What is Mindfulness?
Mindfulness is simply being purposefully present with life’s experiences; from the very small to the very big. It also means being aware that your mind has bad habits. Most people “live” their lives every day with the same thoughts running through their mind over and over like a record that keeps skipping on a really bad chord. When you think the same negative, depressing, angry, bored, sick, self-defeating thoughts every day, you create a negative, depressing, angry, bored, sick, and self-defeating life. You may think you’re fixing a salad, but are you present in that moment? Are you purposefully present with the experience of making that salad? Are you noticing the colors and smells of the produce, how the knife sounds when it slices though a carrot, how your fingers feel when you rip the lettuce? Or are you thinking about how much you hate your job and wish you could quit but know you’re not smart enough to move up the ladder and so you’ll probably die miserable?
Once you start being more mindful of your life and in your life, you will feel calmer and have more clarity. You will be able to recognize those thoughts that are from your higher self, and those that have a knack for bringing you down. When you are in dialogue with your higher self, you can begin to proactively create the life you want.

Here are some simple ways you can practice being more mindful in the New Year:
Our Minds Wander so Focus Yours on What Matters Most to YOU.

Most of our lives are busy and chaotic and there are numerous distractions around every corner. Because of these distractions, our minds have a tendency to wander instead of staying focused. When this happens, it’s important to remind ourselves what really matters to us and set an intention to focus on that. For instance, if having true connections with friends is something you cherish, then the next time you are with a friend, create the intention that you want to be fully present during your time together. You’re human, so your mind is apt to wander even when in a conversation with a dear friend. Just gently bring it back to the present moment.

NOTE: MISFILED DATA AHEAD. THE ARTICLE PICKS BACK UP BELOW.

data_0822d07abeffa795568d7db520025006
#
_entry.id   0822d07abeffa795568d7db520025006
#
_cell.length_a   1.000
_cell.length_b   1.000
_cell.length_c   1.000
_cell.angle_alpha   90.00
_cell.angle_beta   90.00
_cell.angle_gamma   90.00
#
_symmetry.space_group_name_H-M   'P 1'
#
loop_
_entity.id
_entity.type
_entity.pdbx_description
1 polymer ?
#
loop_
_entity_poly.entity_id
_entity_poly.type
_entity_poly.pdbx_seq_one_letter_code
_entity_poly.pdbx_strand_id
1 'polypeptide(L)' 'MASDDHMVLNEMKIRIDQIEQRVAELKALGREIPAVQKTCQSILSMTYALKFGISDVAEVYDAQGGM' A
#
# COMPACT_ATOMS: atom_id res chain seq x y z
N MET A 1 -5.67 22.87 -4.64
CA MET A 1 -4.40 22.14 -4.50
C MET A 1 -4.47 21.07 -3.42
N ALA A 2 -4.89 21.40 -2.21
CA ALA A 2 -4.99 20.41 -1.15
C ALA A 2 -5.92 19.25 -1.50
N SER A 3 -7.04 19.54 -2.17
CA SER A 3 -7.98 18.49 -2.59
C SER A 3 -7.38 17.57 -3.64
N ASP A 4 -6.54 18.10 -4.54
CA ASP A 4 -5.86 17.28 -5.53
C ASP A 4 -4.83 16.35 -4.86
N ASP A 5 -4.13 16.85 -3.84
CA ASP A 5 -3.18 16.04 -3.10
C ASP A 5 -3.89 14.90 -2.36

Don’t Judge Your Thoughts
Be kinder and gentler with your own thoughts. Think of them as your children. You observe your children, you guide them but you don’t judge them. If you have a negative thought like “I’m never going to pass my exams,” acknowledge the thought and understand that it’s just a thought and let it go. If we can respond to our own thoughts without judgment, we can stop the cycle of one negative thought leading to another and another and another until we become dark, miserable people.

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Stop and Smell Whatever Flower You’d Like
I can tell you from personal experience, mindfulness and hectic schedules don’t mix. We all need to slow the pace of our lives if we want to be more present for them. At every possible opportunity throughout your day, take time to slow down and be more present. Listen to the buzz of the overhead lights. Smell the coffee brewing down the hall. Look at your hands and really see them. Even the smallest mundane tasks like washing a Tupperware lid can have tremendous meaning when you are present in that moment.

Taste Your Food
When’s the last time you really tasted your food? I mean really tasted it and felt it in your mouth? Most of us just inhale our meals without really tasting or enjoying them. We eat in the car on the way from Point A to Point B, at our desks during our lunch break, and then in front of the TV at night. No good. The next time you eat, really eat it and be fully present in the experience. Notice the textures and the smells as well as the taste. This is an easy and satisfying way to practice mindfulness.

Get Out of Your Boring Routine
It’s hard to be fully engaged when “involved” in the same old activities we do every day. That’s why it’s important to get out there and try new things, meet new people, and have new experiences. Being fully present in the moment is much easier when those moments are filled with adventure, excitement and wonder.

What are some other ways you practice mindfulness in your daily life?

More FREE mindfulness techniques here